Empires, reindeer, “wizards”, gunslingers, tycoons, menacing stars, 14th century India, 16th century Florence, the Indochina and Ukrainian wars, and much more. In the wide world of literature we all fit.

There is probably no better way to start this celebration of literature that comes every April 23 than by entrusting yourself to a symbol of your invulnerability. The reborn Salman Rushdie pays homage to the power of stories to explain, unite and transcend us in his latest novel, Ciudad Victoria (Random House), chronicling the rise and fall of the Bisnaga empire between the 14th and 17th centuries, where the epic , fantasy and magical realism.

What Pierre Lemaitre does in The Wide World / The Great Mon (Salamander / Bromera) is another way of thanking the ability to evade reading by transplanting ourselves to Beirut, Saigon and Paris in 1948, following the destinies of the family clan of the Pelletier, allowing us to live countless adventures, conflicts and love stories in a confessed transfer of the mechanisms of the serial to contemporary settings.

Despite the turmoil that the members of the Lemaitre tribe are going through, it is likely that Lucrezia, third daughter of the Grand Duke Cosimo de Medici, changed for one of them after being forced to marry without having yet abandoned childhood in the pages of The married portrait / El retrat de matrimoni (Books of the Asteroid / L’Altra). We are in 16th century Florence, and as the great Maggie O’Farrell is at the controls, we are also in the field of psychological introspection and emotion cut into the thinnest slices imaginable.

Éric Vuillard has exemplified like few authors in recent years the idea that without the novelist’s gaze, the historical account remains fatally incomplete. After opening new layers of meaning to episodes such as Nazism or the French Revolution, now he throws his webs on the Indochina war in Una salida honrosa/Una sortida honorable (Tusquets / Edicions 62 ) to resize it based on a few characters and moments that manages to pop with his scalpel prose.

Now it is time to travel to remote places, to explore a nature as beautiful as it is inclement, to be cold and for our hearts to shrink a little. In Blizzard (Nordic), French Bookstores Award, the writer Marie Vingtras devastates us with a snowstorm that causes the trail of a child to be lost in a small town in Alaska. Several involved in the search for her will turn the experience into a process of self-analysis without hot cloths.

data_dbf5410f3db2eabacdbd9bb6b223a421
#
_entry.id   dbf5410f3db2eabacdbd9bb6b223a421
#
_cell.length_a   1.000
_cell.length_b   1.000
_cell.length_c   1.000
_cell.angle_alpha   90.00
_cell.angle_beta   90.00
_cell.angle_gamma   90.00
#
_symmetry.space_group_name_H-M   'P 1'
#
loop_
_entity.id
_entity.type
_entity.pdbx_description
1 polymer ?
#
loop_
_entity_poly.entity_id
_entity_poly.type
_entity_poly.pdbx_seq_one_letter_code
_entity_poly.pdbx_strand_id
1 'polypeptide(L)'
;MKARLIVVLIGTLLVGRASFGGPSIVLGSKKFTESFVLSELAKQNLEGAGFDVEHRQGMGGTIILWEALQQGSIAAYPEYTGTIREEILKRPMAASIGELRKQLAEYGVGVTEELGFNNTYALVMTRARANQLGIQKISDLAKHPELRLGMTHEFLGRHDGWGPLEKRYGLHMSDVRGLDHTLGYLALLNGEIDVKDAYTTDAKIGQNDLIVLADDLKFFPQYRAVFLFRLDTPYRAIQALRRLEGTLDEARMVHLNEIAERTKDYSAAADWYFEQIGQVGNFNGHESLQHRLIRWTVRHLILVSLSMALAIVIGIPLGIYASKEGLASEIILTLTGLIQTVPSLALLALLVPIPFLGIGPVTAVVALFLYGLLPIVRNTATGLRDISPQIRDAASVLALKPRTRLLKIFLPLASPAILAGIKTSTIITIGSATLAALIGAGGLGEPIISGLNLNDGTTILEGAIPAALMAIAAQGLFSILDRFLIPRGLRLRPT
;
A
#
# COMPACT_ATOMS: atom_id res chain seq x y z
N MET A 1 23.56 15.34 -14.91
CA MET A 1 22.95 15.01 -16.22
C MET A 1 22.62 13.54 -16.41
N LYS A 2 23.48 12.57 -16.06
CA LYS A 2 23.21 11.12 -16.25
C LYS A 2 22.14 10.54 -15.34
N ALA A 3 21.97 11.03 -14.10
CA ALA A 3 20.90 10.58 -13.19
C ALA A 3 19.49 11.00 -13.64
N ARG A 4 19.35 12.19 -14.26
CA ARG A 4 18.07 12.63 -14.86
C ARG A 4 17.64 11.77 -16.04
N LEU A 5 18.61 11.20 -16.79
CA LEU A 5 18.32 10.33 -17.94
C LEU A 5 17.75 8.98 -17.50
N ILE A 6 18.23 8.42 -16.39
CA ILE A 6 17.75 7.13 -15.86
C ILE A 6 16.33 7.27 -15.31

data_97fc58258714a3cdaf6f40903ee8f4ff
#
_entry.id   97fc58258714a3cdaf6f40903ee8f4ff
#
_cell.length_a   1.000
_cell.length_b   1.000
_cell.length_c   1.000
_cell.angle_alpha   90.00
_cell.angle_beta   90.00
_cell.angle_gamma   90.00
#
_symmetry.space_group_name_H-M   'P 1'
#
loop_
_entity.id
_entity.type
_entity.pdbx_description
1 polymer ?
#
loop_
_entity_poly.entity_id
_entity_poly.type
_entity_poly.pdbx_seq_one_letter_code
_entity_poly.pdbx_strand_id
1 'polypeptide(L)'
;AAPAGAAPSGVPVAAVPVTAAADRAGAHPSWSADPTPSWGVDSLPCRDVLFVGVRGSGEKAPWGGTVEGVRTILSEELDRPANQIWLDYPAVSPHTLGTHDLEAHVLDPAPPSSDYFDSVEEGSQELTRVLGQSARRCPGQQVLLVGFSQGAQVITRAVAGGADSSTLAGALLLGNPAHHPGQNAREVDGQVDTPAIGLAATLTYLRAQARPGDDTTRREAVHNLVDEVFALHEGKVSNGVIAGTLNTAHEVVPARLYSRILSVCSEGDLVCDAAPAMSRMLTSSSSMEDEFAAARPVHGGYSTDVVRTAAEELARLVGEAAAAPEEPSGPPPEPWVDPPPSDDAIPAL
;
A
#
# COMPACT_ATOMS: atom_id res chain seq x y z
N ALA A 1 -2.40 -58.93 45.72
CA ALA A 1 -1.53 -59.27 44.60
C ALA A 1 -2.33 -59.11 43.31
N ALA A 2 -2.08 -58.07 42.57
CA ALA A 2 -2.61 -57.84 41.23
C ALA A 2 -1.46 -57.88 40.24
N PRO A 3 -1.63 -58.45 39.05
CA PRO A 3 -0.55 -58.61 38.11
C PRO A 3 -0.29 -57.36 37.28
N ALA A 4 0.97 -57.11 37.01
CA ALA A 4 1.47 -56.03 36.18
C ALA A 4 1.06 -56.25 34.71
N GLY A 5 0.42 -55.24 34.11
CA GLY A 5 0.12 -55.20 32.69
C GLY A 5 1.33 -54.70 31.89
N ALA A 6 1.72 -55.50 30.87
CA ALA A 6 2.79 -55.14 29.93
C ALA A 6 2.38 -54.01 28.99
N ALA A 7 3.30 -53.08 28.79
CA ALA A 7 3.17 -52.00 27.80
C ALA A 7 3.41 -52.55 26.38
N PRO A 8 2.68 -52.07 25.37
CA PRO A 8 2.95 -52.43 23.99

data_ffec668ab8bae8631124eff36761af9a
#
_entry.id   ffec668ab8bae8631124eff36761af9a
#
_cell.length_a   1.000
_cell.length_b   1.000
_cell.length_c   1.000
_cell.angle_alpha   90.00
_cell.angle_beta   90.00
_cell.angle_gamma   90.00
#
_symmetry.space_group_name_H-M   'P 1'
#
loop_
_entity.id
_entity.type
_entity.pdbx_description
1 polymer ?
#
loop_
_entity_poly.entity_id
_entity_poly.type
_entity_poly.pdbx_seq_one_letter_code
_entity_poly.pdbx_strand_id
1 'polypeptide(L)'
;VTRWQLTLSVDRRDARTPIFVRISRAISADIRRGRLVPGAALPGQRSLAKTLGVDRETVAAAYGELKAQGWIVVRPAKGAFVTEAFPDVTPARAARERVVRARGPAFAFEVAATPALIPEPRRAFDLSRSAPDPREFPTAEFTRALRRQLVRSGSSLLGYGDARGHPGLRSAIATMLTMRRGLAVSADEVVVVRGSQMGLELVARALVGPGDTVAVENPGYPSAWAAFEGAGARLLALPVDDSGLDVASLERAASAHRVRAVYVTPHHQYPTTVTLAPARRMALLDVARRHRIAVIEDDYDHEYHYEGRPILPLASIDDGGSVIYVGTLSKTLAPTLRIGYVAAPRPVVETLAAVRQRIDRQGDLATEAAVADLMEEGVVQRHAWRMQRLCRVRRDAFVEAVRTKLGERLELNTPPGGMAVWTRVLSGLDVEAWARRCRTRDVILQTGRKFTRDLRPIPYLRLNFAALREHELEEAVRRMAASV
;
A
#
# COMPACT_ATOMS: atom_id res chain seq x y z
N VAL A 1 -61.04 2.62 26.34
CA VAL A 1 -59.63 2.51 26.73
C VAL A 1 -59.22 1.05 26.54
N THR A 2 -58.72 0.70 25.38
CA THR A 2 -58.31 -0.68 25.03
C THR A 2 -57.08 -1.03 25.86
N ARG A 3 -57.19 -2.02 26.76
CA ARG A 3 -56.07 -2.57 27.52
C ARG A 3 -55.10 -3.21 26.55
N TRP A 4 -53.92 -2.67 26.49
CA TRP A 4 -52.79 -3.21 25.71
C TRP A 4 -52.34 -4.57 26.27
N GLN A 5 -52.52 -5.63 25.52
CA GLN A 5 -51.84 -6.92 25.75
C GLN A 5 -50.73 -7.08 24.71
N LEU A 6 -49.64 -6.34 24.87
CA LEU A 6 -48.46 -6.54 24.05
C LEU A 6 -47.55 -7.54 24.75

Ann-Hélen Laestadius also faces uncomfortable truths in Robo / Robatori (Navona), a portrait of the ravages suffered by the Sami culture through the eyes of a girl belonging to a family of reindeer herders. Book of the Year in Sweden that highlights the fragility of this indigenous minority.

And we wouldn’t immediately associate the English countryside with the daily struggle for survival, but this is precisely the image that Claire Fuller paints for us in Unsettled Earth / Unsettled Terra (Impedimenta / Les Hores , winner of the Costa Novel Award. Two twins who have lived in isolation and in autarchic regime they will have to relearn everything when their mother dies if they want to make their way through the ruthless world out there.

That this planet of ours can be an inhospitable place is evident day after day with the war in Ukraine, a country whose The Orphanage (Galaxy Gutenberg) by Zhadan Serhiy is one of the novels that has best portrayed its recent convulsions. After the Russian invasion of the Donbass region in 2014, a teacher will embark on an odyssey to locate his nephew, trapped in an orphanage on the other side of the front.

From a very different proposal, Giuliano da Empoli invites us to deepen our knowledge of the Russian colossus in El mago del Kremlin / El mag del Kremlin (Seix Barral / Edicions 62 ), a nickname given to a reality show producer and Putin advisor who By explaining his wild life, he offers us clues about Russian politics, society and character in recent decades.

Let’s surface for some air. Everything is said about human relationships but there are always works that seem to find a personal way of approaching them. This is the case of the Swedish Ia Genberg in Los detalles / Els detalls (Gatopardo Ediciones / Empúries), where the narrator looks back at four people who marked her youth –couple, friendship and family ties– and who built a good part of her identity , and the American Gabrielle Zevin, paradoxically capable in Mañana, y mañana, y mañana / Demà, i demà, i demà (ADN de Novelas / Periscopi) of shaking us with a multifaceted vision of love in a context of virtual reality and video games.

And a trio of titles that open paths within genre literature. Those who confine Karl Ove Knausgaard in impudent autofiction will find a severe corrective in his embrace of the metaphysical terror of The Morning Star (Anagram), where a mysterious star will cause disturbing phenomena and open the murky inner floodgates of a group of characters. What Deepti Kapoor has done with the social novel and the thriller in The Age of Vice (Alfaguara) is put them in a cocktail shaker, set them on fire and throw them down a ravine. Two mafia clans, a wayward son, a fierce servant and a foolish journalist make our hearts race in a heartless India.

To those who thought that the twilight western was the exclusive preserve of cinema, cinema, Valerio Evangelisti responds with four hundred pages of pure dynamite in Anthracite (Tin Sheet), a portrait of the troubled mining counties of Pennsylvania in 1875 with an unforgettable vigilante directing the function: Pantera, a Mexican gunman, santero and mercenary. The dark side of capital in the construction of the modern United States is also part of Fortuna (Anagrama / Periscopi), by Hernán Díaz, which starts from a novel about a magnate from the 1920s to lead us through metafictional labyrinths and narrative games that dilate the pupils.